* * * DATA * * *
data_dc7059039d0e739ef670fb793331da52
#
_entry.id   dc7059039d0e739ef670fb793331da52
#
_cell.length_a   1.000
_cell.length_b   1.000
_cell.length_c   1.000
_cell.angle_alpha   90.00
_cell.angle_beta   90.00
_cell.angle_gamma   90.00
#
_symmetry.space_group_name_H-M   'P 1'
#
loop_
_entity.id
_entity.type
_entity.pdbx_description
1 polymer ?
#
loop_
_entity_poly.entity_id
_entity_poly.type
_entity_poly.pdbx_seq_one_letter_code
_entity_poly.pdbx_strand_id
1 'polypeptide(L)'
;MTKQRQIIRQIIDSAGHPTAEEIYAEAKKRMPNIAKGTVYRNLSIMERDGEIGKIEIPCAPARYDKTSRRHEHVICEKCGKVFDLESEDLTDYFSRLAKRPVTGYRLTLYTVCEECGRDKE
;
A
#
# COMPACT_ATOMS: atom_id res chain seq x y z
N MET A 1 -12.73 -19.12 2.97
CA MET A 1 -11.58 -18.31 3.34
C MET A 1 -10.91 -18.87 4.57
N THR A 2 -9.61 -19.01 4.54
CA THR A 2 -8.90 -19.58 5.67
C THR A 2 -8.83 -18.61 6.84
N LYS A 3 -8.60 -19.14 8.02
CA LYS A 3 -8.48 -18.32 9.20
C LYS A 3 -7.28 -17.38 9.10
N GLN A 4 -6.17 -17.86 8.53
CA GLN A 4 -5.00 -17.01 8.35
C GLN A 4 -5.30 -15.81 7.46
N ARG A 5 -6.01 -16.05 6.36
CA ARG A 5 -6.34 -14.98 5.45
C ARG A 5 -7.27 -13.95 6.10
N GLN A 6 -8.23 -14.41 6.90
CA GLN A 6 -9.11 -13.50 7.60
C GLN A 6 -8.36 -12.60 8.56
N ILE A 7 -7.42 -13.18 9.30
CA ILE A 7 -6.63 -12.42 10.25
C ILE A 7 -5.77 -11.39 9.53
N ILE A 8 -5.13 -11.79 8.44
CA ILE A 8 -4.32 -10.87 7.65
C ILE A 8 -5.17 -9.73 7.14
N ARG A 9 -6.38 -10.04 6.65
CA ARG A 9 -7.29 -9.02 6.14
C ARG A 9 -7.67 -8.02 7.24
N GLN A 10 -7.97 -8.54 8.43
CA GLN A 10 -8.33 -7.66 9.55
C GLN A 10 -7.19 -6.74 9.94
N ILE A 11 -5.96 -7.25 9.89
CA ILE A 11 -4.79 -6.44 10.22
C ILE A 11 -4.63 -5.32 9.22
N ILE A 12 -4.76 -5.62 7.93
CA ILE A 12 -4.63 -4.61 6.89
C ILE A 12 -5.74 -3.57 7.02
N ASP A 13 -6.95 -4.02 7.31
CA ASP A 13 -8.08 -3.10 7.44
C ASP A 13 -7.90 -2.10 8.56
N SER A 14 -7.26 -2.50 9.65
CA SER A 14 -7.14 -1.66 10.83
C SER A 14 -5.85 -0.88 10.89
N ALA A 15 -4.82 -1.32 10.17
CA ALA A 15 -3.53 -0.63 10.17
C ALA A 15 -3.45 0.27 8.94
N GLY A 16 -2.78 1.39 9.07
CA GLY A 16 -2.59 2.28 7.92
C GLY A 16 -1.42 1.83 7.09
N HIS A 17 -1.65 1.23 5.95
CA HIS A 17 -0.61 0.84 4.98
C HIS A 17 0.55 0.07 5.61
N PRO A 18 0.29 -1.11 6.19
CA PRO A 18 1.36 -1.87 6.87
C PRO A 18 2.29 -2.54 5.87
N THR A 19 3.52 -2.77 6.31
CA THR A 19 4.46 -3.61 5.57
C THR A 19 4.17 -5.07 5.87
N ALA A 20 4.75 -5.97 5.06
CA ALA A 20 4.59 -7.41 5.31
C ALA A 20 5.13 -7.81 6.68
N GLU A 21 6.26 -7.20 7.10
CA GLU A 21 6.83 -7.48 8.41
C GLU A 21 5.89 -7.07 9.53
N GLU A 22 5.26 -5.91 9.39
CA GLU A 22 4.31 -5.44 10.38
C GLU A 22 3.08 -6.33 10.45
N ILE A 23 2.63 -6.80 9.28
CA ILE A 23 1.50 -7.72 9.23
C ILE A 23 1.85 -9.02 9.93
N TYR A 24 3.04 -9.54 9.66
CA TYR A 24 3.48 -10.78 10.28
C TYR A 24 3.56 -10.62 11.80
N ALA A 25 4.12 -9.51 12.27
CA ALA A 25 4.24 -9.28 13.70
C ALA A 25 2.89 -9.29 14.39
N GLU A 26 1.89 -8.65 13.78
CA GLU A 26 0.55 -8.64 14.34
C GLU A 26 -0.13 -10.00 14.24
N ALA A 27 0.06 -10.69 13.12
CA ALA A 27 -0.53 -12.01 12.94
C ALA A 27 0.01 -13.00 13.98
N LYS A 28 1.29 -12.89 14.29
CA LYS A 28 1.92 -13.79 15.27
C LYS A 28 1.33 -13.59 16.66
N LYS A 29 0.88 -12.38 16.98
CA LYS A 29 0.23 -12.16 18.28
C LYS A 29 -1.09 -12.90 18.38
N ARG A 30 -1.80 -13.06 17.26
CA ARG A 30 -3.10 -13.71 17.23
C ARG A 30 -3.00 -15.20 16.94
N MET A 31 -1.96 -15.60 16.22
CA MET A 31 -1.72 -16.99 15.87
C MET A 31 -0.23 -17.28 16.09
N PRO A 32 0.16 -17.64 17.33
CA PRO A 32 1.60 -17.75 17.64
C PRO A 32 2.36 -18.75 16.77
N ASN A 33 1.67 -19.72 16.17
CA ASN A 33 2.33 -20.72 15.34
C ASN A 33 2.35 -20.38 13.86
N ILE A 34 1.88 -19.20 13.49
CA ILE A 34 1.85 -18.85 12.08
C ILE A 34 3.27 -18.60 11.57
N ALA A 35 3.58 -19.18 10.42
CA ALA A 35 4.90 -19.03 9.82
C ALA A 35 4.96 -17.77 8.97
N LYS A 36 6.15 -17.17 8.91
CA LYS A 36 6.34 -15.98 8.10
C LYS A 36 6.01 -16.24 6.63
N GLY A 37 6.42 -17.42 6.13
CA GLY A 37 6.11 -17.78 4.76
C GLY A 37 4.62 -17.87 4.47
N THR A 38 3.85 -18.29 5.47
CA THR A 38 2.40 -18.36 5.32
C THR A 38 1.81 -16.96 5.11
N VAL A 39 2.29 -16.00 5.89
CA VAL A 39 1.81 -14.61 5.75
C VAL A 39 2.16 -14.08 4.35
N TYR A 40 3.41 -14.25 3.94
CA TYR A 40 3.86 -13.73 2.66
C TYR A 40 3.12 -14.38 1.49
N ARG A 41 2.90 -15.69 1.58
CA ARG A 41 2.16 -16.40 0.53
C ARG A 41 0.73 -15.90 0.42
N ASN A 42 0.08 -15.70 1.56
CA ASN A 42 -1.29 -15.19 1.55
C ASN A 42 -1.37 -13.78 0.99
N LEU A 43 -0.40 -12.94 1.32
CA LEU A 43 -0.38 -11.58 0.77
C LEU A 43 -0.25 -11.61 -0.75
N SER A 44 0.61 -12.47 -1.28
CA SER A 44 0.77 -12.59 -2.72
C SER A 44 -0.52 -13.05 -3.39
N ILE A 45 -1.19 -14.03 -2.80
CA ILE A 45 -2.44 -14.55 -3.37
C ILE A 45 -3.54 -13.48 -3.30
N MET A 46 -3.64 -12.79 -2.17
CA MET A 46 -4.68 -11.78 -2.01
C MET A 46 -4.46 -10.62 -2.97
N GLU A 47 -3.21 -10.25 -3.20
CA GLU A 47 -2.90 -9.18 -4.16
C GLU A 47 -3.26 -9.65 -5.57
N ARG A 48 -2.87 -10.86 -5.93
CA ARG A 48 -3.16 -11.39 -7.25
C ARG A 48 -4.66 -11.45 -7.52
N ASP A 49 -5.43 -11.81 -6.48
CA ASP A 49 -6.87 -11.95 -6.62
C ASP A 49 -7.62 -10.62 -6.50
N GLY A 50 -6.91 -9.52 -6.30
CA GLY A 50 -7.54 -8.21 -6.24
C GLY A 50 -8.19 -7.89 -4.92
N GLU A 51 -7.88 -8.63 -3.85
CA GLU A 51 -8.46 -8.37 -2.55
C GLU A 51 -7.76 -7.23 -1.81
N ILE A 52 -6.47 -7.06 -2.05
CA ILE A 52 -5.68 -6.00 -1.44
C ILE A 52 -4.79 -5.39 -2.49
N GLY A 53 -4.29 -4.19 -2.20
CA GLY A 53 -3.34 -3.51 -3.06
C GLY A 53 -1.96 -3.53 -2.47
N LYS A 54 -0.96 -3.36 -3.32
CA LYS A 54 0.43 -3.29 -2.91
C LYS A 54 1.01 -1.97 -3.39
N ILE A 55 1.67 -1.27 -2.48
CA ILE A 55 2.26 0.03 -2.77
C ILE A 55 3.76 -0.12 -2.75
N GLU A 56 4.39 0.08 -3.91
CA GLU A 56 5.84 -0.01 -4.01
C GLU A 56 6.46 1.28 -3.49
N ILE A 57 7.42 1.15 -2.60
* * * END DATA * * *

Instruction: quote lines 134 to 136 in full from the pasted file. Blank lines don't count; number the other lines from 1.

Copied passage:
CA ALA A 35 4.90 -19.03 9.82
C ALA A 35 4.96 -17.77 8.97
N LYS A 36 6.15 -17.17 8.91